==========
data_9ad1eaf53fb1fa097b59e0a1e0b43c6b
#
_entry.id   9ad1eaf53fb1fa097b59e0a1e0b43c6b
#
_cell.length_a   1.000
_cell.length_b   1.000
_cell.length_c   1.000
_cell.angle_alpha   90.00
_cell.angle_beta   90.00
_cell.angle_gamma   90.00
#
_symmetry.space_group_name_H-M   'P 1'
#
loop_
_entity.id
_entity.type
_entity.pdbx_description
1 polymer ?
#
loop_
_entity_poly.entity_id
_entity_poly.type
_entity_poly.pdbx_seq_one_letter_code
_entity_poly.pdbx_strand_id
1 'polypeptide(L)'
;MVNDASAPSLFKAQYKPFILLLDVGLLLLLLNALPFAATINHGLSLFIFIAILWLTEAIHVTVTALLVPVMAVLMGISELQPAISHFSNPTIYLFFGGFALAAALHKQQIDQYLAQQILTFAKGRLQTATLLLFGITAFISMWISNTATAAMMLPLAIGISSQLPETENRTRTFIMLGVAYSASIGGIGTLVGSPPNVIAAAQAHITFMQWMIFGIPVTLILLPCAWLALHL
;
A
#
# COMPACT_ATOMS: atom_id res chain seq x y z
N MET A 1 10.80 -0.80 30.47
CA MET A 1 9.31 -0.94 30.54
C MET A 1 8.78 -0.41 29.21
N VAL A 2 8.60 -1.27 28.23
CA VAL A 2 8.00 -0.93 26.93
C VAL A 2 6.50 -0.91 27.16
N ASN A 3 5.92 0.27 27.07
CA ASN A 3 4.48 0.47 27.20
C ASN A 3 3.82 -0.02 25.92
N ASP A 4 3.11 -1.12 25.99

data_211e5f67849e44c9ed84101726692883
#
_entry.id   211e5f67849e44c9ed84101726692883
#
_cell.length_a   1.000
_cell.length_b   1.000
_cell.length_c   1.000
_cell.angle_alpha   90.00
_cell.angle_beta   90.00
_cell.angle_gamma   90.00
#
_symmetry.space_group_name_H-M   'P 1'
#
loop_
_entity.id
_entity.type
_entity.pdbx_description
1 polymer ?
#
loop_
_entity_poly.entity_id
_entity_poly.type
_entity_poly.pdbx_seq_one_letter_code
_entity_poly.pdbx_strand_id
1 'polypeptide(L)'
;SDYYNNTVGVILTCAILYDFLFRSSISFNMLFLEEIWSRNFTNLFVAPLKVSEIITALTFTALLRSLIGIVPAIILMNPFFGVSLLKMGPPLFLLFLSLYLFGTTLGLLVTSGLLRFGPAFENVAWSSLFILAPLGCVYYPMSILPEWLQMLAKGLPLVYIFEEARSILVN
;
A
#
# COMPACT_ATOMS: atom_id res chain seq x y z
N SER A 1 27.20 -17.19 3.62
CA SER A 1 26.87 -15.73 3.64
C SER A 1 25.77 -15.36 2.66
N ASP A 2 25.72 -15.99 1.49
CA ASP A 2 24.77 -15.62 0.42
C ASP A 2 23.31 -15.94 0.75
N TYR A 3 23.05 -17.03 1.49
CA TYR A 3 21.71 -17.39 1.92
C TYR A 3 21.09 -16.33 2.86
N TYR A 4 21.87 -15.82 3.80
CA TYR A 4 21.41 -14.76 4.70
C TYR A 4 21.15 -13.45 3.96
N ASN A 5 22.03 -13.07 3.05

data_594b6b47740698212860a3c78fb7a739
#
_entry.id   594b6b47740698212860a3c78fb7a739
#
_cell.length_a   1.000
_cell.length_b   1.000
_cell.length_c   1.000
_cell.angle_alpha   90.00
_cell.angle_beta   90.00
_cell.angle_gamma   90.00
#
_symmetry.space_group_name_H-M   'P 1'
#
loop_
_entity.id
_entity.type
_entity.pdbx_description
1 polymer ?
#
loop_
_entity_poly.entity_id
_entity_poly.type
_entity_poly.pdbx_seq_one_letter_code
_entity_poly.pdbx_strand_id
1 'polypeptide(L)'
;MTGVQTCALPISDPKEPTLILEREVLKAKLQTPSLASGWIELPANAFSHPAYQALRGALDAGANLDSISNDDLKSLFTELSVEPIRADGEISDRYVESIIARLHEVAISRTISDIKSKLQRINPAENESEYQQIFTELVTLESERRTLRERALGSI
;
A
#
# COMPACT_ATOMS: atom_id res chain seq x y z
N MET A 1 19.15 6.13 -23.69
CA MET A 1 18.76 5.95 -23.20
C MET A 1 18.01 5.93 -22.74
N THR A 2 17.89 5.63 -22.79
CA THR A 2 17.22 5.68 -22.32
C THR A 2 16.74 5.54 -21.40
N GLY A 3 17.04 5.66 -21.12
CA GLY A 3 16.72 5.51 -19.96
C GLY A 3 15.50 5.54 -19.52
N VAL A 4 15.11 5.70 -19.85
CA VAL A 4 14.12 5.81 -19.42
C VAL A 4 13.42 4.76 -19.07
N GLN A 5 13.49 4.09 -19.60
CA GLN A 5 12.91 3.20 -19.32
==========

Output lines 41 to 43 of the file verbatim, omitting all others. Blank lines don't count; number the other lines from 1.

data_211e5f67849e44c9ed84101726692883
#
_entry.id   211e5f67849e44c9ed84101726692883